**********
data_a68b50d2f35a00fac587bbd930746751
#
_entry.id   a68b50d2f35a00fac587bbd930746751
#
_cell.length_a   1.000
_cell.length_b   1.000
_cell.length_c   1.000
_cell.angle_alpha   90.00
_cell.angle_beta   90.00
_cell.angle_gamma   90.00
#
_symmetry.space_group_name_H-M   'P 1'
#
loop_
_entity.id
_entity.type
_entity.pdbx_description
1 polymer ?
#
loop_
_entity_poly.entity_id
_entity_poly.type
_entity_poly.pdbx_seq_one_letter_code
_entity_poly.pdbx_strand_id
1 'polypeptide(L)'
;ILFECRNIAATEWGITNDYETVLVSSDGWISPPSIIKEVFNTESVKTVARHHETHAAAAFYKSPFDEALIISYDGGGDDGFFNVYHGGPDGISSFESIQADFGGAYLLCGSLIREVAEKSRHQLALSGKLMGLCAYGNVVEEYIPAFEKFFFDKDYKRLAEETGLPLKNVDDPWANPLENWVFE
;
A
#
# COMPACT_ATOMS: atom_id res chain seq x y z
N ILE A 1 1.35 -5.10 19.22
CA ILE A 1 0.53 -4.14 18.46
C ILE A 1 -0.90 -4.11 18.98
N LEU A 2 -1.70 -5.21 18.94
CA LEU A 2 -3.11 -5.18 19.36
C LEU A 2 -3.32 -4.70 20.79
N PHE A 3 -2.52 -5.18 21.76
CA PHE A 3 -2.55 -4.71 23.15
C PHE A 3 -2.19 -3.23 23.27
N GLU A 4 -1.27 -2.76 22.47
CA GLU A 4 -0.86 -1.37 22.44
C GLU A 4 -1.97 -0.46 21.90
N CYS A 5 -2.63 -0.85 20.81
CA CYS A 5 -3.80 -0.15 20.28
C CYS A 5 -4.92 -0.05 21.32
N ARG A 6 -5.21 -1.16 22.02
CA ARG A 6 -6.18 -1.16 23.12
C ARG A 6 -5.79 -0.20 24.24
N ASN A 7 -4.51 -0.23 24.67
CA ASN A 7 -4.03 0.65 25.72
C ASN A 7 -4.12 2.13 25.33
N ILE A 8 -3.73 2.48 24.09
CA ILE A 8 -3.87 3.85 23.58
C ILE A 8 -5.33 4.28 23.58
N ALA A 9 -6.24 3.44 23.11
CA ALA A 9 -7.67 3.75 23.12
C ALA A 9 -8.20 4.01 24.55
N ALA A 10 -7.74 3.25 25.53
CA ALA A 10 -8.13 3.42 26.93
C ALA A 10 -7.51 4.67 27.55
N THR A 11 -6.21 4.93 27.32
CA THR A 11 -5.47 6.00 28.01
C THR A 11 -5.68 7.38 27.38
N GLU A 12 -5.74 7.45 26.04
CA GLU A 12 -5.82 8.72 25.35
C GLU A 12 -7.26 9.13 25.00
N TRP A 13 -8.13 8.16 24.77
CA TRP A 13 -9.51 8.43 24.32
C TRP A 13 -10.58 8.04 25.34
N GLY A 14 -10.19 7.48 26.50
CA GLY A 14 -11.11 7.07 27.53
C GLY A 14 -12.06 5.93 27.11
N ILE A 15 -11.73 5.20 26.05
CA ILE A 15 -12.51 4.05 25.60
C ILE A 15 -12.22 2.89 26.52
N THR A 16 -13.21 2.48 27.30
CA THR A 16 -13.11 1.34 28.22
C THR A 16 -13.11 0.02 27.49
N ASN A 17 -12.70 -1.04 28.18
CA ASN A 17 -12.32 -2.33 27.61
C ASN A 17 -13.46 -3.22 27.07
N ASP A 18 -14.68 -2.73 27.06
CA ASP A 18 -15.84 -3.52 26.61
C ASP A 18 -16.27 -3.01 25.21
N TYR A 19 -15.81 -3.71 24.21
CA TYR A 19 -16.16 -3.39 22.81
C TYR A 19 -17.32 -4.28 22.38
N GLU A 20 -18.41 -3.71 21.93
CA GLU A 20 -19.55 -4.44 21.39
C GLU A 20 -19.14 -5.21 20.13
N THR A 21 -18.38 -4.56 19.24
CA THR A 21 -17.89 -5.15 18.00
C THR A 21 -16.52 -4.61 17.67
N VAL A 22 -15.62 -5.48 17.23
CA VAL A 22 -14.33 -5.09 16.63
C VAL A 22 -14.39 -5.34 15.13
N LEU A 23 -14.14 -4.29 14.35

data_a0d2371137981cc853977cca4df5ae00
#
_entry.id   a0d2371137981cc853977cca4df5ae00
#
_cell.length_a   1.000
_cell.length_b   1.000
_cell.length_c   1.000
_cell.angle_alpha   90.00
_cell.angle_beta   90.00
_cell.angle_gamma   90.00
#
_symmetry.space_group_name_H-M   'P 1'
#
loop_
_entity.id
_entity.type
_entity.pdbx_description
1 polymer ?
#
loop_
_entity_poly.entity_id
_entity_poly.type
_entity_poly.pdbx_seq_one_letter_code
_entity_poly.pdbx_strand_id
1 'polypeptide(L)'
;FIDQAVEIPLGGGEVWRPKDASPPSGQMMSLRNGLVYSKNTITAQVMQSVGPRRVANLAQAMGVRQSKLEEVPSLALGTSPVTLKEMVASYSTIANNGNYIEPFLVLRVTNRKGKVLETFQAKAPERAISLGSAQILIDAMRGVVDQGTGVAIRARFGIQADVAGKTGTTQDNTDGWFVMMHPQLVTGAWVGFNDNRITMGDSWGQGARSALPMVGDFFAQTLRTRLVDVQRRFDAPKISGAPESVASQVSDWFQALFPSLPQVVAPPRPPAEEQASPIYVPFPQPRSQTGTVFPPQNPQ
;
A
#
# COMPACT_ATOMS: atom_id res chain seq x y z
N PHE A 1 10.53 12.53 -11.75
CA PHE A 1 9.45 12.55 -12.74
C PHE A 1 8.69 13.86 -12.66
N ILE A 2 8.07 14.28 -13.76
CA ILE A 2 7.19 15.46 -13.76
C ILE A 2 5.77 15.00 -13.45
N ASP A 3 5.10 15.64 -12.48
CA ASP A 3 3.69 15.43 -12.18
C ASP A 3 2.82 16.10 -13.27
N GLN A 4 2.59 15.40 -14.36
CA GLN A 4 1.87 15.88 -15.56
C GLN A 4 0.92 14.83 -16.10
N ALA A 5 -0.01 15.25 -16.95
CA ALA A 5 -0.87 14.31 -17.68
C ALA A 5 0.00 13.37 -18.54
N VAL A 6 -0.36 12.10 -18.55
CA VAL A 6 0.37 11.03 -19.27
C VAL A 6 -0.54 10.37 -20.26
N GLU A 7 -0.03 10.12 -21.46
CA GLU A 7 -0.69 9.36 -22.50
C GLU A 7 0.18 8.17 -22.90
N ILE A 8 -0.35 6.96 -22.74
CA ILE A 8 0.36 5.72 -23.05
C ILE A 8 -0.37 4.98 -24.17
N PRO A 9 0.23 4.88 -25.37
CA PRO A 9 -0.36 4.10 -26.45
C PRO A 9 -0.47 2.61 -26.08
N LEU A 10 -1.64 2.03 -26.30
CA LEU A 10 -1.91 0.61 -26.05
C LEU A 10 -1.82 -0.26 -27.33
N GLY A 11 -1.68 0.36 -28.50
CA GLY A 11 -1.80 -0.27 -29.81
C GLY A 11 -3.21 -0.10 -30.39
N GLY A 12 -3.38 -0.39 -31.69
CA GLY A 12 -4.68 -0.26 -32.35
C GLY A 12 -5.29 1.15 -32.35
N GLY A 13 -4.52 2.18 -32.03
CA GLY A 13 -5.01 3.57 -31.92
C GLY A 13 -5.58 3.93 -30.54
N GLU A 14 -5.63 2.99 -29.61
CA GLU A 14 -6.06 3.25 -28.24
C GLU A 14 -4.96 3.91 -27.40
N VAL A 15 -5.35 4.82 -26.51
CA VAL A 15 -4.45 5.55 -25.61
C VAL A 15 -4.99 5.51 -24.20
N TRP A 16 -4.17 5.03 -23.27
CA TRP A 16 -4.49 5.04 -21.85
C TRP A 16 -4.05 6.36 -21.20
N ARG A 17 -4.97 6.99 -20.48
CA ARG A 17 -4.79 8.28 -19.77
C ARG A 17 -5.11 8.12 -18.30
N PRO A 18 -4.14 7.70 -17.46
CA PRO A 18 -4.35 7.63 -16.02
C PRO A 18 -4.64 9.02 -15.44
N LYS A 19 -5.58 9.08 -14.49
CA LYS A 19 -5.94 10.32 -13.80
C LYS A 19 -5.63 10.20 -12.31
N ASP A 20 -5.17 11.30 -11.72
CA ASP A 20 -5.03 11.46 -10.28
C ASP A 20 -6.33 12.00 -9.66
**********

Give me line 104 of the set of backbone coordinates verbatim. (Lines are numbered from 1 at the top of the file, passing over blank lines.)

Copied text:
_cell.length_c   1.000